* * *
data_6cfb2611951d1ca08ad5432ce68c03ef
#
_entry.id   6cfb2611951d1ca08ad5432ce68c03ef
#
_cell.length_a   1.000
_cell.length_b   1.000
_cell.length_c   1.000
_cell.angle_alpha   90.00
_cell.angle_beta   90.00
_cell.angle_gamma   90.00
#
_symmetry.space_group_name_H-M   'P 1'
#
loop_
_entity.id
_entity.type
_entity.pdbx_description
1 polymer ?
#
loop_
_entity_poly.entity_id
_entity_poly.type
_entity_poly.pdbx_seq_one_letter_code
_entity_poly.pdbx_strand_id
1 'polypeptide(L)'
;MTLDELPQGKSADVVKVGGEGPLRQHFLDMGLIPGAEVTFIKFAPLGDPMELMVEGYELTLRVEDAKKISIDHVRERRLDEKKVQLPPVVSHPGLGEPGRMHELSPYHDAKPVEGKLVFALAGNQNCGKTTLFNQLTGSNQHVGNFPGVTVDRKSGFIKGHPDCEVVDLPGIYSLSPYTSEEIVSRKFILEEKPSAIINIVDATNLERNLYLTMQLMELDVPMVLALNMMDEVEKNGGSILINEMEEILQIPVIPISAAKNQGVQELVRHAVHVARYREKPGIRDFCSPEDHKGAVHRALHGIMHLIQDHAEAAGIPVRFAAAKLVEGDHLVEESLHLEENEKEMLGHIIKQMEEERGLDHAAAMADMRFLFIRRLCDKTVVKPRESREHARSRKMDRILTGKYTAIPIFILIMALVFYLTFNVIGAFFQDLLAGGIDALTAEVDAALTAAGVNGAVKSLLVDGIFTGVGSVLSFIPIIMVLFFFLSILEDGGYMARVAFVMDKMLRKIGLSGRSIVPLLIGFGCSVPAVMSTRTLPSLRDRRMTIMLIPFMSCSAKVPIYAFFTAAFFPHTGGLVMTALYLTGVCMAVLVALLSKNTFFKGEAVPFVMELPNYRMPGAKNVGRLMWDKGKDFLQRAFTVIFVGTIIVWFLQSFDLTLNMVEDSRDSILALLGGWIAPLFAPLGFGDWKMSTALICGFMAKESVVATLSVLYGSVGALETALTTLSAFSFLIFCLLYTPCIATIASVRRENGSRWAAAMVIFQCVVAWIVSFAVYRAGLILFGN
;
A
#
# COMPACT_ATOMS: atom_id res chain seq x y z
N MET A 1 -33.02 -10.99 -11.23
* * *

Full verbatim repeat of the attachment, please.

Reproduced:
data_6cfb2611951d1ca08ad5432ce68c03ef
#
_entry.id   6cfb2611951d1ca08ad5432ce68c03ef
#
_cell.length_a   1.000
_cell.length_b   1.000
_cell.length_c   1.000
_cell.angle_alpha   90.00
_cell.angle_beta   90.00
_cell.angle_gamma   90.00
#
_symmetry.space_group_name_H-M   'P 1'
#
loop_
_entity.id
_entity.type
_entity.pdbx_description
1 polymer ?
#
loop_
_entity_poly.entity_id
_entity_poly.type
_entity_poly.pdbx_seq_one_letter_code
_entity_poly.pdbx_strand_id
1 'polypeptide(L)'
;MTLDELPQGKSADVVKVGGEGPLRQHFLDMGLIPGAEVTFIKFAPLGDPMELMVEGYELTLRVEDAKKISIDHVRERRLDEKKVQLPPVVSHPGLGEPGRMHELSPYHDAKPVEGKLVFALAGNQNCGKTTLFNQLTGSNQHVGNFPGVTVDRKSGFIKGHPDCEVVDLPGIYSLSPYTSEEIVSRKFILEEKPSAIINIVDATNLERNLYLTMQLMELDVPMVLALNMMDEVEKNGGSILINEMEEILQIPVIPISAAKNQGVQELVRHAVHVARYREKPGIRDFCSPEDHKGAVHRALHGIMHLIQDHAEAAGIPVRFAAAKLVEGDHLVEESLHLEENEKEMLGHIIKQMEEERGLDHAAAMADMRFLFIRRLCDKTVVKPRESREHARSRKMDRILTGKYTAIPIFILIMALVFYLTFNVIGAFFQDLLAGGIDALTAEVDAALTAAGVNGAVKSLLVDGIFTGVGSVLSFIPIIMVLFFFLSILEDGGYMARVAFVMDKMLRKIGLSGRSIVPLLIGFGCSVPAVMSTRTLPSLRDRRMTIMLIPFMSCSAKVPIYAFFTAAFFPHTGGLVMTALYLTGVCMAVLVALLSKNTFFKGEAVPFVMELPNYRMPGAKNVGRLMWDKGKDFLQRAFTVIFVGTIIVWFLQSFDLTLNMVEDSRDSILALLGGWIAPLFAPLGFGDWKMSTALICGFMAKESVVATLSVLYGSVGALETALTTLSAFSFLIFCLLYTPCIATIASVRRENGSRWAAAMVIFQCVVAWIVSFAVYRAGLILFGN
;
A
#
# COMPACT_ATOMS: atom_id res chain seq x y z
N MET A 1 -33.02 -10.99 -11.23